Over-55s skin cancer rates double over twenty years with 'sun, beach and sangria'


Skin cancer rate increased /GETTY

Over-55s being determined with the most deadly form of skin cancer have doubled in the history 20 years

Cases of malignant melanoma in Scots within that age section have increased by 114 per cent since 1996, the Cancer Scrutinization UK statistics revealed.

Health experts believe the worrying surge in events – many caused by sunburn – can be attributed to the increase in popularity of cheap container holidays.

The figures revealed that, for the first unceasingly a once ever, more than 10,000 over-55s across the UK were distinguished with the disease in a single year.

The research also found an growing in cases in under-55s, though they rose at a slower rate of 27 per cent.

The mass of people dying from the disease has also risen – with hither 150 over 55s dying from malignant melanoma each year in Scotland.

While the waken is rtly down to people living longer, experts whave put someone on noticed that overseas holidays and a growing desire to have a tan have engage ined a huge rt.

Linda Summerhayes, Cancer Research UK spokeswoman for Scotland, explained: “One of the reasons for the rise in melanoma rates is likely related to the ‘sun, sea and sangria’ crop who benefited from cheap ckage holidays from the 1960s onward.

“Getting sunburnt doesn’t mean that you’ll definitely develop melanoma but it does spreading your chances of developing the disease.”

Melanoma is the fifth most-common species of cancer in the UK with around 1,300 diagnosed in Scotland every year – 900 of whom are once more 55.

Getting sunburnt just once every two years can triple a ourselves’s risk of developing malignant melanoma.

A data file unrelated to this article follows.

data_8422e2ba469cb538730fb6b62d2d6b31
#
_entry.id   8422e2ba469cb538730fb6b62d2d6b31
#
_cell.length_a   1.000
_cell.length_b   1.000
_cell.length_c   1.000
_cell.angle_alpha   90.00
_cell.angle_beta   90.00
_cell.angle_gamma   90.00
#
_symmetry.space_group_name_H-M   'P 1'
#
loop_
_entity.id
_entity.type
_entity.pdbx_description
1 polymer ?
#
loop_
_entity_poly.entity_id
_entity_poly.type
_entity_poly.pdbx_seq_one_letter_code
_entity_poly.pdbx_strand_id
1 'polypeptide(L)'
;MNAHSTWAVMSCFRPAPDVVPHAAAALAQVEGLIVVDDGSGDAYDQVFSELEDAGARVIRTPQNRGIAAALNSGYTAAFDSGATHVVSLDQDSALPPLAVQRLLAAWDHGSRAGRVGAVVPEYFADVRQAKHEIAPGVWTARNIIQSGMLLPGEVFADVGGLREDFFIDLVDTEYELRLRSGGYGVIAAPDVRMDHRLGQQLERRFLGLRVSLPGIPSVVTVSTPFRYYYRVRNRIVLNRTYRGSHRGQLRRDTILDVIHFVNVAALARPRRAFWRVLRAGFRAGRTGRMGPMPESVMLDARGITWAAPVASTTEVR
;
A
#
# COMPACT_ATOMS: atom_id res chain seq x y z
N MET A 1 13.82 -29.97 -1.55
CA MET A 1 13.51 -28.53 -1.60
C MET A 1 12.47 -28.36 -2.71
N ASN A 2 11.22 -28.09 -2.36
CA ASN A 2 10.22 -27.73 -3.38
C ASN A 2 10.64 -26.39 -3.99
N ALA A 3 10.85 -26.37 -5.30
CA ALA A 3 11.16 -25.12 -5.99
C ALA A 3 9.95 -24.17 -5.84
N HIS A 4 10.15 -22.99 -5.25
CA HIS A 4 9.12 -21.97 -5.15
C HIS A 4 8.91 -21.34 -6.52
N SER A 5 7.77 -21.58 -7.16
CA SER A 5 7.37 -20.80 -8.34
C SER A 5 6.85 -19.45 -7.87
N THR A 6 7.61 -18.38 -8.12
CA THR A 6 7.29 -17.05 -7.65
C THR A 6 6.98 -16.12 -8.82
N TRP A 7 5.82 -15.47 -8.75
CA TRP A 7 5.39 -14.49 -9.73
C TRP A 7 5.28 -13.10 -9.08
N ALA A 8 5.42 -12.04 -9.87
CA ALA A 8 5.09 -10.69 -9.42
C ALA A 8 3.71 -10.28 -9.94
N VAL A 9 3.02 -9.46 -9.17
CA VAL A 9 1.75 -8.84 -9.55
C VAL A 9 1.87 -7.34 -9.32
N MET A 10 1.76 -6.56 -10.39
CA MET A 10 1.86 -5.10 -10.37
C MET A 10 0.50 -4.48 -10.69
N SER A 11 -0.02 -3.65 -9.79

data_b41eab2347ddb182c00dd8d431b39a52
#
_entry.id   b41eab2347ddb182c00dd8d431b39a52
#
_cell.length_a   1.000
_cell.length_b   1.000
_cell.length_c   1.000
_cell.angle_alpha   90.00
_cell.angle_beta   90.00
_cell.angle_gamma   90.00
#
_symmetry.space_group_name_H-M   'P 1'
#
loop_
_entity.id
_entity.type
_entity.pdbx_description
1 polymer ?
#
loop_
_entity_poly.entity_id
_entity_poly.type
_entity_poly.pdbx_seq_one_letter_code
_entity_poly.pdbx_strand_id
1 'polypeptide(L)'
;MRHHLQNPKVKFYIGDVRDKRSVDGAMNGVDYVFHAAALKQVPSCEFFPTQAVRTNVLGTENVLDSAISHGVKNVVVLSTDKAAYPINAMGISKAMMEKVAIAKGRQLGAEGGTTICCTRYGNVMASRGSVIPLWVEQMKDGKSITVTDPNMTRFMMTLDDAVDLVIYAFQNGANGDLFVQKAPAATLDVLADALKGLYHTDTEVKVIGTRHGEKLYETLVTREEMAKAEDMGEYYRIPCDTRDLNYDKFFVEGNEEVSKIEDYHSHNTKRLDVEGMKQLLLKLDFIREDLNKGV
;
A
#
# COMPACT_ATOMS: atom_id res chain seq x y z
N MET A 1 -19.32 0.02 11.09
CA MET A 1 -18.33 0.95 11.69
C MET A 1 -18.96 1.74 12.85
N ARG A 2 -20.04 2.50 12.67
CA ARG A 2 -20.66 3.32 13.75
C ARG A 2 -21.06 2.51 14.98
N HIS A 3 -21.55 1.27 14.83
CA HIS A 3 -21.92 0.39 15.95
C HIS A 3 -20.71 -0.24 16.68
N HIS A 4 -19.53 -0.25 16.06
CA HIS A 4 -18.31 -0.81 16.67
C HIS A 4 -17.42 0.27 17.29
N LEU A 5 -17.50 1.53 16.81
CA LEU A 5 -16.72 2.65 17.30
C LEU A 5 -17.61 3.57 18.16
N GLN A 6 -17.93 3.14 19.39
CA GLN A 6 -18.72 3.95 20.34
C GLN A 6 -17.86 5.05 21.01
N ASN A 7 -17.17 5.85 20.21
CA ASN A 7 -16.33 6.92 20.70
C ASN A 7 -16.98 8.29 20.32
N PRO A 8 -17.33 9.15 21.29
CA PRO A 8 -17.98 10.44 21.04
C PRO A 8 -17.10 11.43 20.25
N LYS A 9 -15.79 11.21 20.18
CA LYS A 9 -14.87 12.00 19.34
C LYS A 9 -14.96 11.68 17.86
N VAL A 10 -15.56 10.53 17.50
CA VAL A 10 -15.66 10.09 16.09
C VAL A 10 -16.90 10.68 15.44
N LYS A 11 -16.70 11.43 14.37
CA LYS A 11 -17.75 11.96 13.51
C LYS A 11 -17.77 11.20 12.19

Ms Summerhayes continued: “It’s worrying to see that invidious melanoma rates are continuing to rise and it’s very important that woman take care of their skin in strong sun, even if they’ve been sunburnt in the heretofore..

“We all need some sun for vitamin D, but enjoying the sun safely and avoiding sunburn can slacken up on your risk of malignant melanoma, the most serious form of graze cancer.

“Sunscreen can help protect the rts you can’t cover – use one with at barely SPF 15 and four or more stars, put plenty on and reapply it regularly. But it’s unexcelled not to rely on sunscreen alone – use a combination of things to help protect your pelt whenever possible.”

Cover up in warmest hoursGETTY

It is advised to wear sunglasses, a hat and a t-shirt between 11am and 3 pm

“The upper-class way to protect skin when the sun is strong is to spend time in the shade between 11am and 3pm, and to swaddle up with a T-shirt, hat and sunglasses.

“Sunscreen can help protect the rts you can’t protect – use one with at least SPF 15 and four or more stars, put plenty on and reapply it regularly. But it’s unsur ssed not to rely on sunscreen alone – use a combination of things to help protect your hull whenever possible.”

Despite the increase in diagnosis and deaths the number of individual surviving their disease is also increasing.

Today, nine in 10 people named in Scotland will survive the disease for at least five years – approximated to eight in 10 in the early 1990s.

Sun protectionGETTY

Use a sun screen with at petty 15 SPF, Linda Summerhayes said

Last night, Scotland’s Chief Medical Police officer, Dr Catherine Calderwood, said: “There are simple steps we can all take to greatly modify the risk of developing skin cancer.

“The best way is to reduce your knowledge to the sun and avoid using sunbeds.

Sangria, sun and beachGETTY

The reason behind the increase in grown-up skin cancer is likely related to the ‘sun, sea and sangria’

“The most common feature of melanoma is a new mole, or a change in the appearance of an existing mole.

“Melanomas are inveterately irregular in shape and contain more than one colour. They can be larger than regular moles and might itch or bleed. If you have any of these symptoms, thrive an appointment at your GP surgery as soon as possible.”

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